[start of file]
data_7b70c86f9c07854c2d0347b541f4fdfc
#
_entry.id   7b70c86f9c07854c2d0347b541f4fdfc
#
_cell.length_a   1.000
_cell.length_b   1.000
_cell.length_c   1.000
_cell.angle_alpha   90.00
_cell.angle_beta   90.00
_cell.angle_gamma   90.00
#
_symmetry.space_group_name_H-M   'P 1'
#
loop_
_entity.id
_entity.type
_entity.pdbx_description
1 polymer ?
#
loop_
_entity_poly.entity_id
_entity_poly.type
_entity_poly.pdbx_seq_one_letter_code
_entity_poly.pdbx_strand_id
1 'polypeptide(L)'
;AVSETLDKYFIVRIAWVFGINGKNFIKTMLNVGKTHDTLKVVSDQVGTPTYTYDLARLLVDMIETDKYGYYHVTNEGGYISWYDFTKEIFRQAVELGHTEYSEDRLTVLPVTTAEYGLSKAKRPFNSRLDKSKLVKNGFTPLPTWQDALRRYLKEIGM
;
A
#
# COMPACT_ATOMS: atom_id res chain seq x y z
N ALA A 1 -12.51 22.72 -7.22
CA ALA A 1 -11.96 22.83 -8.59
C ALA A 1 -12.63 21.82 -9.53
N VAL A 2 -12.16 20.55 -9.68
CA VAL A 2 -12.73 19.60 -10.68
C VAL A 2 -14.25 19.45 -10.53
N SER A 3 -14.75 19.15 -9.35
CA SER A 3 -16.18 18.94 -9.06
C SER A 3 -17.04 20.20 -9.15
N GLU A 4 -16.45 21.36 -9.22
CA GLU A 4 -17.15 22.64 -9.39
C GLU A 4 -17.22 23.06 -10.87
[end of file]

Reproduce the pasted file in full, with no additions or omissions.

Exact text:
data_7b70c86f9c07854c2d0347b541f4fdfc
#
_entry.id   7b70c86f9c07854c2d0347b541f4fdfc
#
_cell.length_a   1.000
_cell.length_b   1.000
_cell.length_c   1.000
_cell.angle_alpha   90.00
_cell.angle_beta   90.00
_cell.angle_gamma   90.00
#
_symmetry.space_group_name_H-M   'P 1'
#
loop_
_entity.id
_entity.type
_entity.pdbx_description
1 polymer ?
#
loop_
_entity_poly.entity_id
_entity_poly.type
_entity_poly.pdbx_seq_one_letter_code
_entity_poly.pdbx_strand_id
1 'polypeptide(L)'
;AVSETLDKYFIVRIAWVFGINGKNFIKTMLNVGKTHDTLKVVSDQVGTPTYTYDLARLLVDMIETDKYGYYHVTNEGGYISWYDFTKEIFRQAVELGHTEYSEDRLTVLPVTTAEYGLSKAKRPFNSRLDKSKLVKNGFTPLPTWQDALRRYLKEIGM
;
A
#
# COMPACT_ATOMS: atom_id res chain seq x y z
N ALA A 1 -12.51 22.72 -7.22
CA ALA A 1 -11.96 22.83 -8.59
C ALA A 1 -12.63 21.82 -9.53
N VAL A 2 -12.16 20.55 -9.68
CA VAL A 2 -12.73 19.60 -10.68
C VAL A 2 -14.25 19.45 -10.53
N SER A 3 -14.75 19.15 -9.35
CA SER A 3 -16.18 18.94 -9.06
C SER A 3 -17.04 20.20 -9.15
N GLU A 4 -16.45 21.36 -9.22
CA GLU A 4 -17.15 22.64 -9.39
C GLU A 4 -17.22 23.06 -10.87